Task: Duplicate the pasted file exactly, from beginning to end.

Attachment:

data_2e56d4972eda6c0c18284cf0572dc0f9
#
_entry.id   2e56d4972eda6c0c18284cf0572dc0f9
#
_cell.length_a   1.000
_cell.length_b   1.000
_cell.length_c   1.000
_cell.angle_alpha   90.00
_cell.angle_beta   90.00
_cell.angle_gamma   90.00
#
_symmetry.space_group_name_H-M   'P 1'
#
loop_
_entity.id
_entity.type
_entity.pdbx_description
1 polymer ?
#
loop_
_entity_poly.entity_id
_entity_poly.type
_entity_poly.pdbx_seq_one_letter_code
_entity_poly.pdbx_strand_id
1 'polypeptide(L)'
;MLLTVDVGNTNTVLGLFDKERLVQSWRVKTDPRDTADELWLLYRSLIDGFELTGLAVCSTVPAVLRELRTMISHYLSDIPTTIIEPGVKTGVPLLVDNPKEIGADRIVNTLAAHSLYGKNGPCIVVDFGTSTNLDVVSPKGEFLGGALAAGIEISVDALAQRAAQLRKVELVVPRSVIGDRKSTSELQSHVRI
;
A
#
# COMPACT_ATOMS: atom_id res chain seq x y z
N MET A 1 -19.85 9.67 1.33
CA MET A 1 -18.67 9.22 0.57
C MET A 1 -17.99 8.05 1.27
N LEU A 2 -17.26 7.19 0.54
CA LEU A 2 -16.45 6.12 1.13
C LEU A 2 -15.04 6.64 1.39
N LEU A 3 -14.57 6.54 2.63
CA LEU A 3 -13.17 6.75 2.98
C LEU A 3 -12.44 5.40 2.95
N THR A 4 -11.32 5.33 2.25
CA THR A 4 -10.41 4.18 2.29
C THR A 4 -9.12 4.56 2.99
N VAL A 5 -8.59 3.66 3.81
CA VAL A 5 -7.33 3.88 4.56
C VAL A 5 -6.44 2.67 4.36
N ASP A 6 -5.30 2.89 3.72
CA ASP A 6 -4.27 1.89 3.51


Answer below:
data_2e56d4972eda6c0c18284cf0572dc0f9
#
_entry.id   2e56d4972eda6c0c18284cf0572dc0f9
#
_cell.length_a   1.000
_cell.length_b   1.000
_cell.length_c   1.000
_cell.angle_alpha   90.00
_cell.angle_beta   90.00
_cell.angle_gamma   90.00
#
_symmetry.space_group_name_H-M   'P 1'
#
loop_
_entity.id
_entity.type
_entity.pdbx_description
1 polymer ?
#
loop_
_entity_poly.entity_id
_entity_poly.type
_entity_poly.pdbx_seq_one_letter_code
_entity_poly.pdbx_strand_id
1 'polypeptide(L)'
;MLLTVDVGNTNTVLGLFDKERLVQSWRVKTDPRDTADELWLLYRSLIDGFELTGLAVCSTVPAVLRELRTMISHYLSDIPTTIIEPGVKTGVPLLVDNPKEIGADRIVNTLAAHSLYGKNGPCIVVDFGTSTNLDVVSPKGEFLGGALAAGIEISVDALAQRAAQLRKVELVVPRSVIGDRKSTSELQSHVRI
;
A
#
# COMPACT_ATOMS: atom_id res chain seq x y z
N MET A 1 -19.85 9.67 1.33
CA MET A 1 -18.67 9.22 0.57
C MET A 1 -17.99 8.05 1.27
N LEU A 2 -17.26 7.19 0.54
CA LEU A 2 -16.45 6.12 1.13
C LEU A 2 -15.04 6.64 1.39
N LEU A 3 -14.57 6.54 2.63
CA LEU A 3 -13.17 6.75 2.98
C LEU A 3 -12.44 5.40 2.95
N THR A 4 -11.32 5.33 2.25
CA THR A 4 -10.41 4.18 2.29
C THR A 4 -9.12 4.56 2.99
N VAL A 5 -8.59 3.66 3.81
CA VAL A 5 -7.33 3.88 4.56
C VAL A 5 -6.44 2.67 4.36
N ASP A 6 -5.30 2.89 3.72
CA ASP A 6 -4.27 1.89 3.51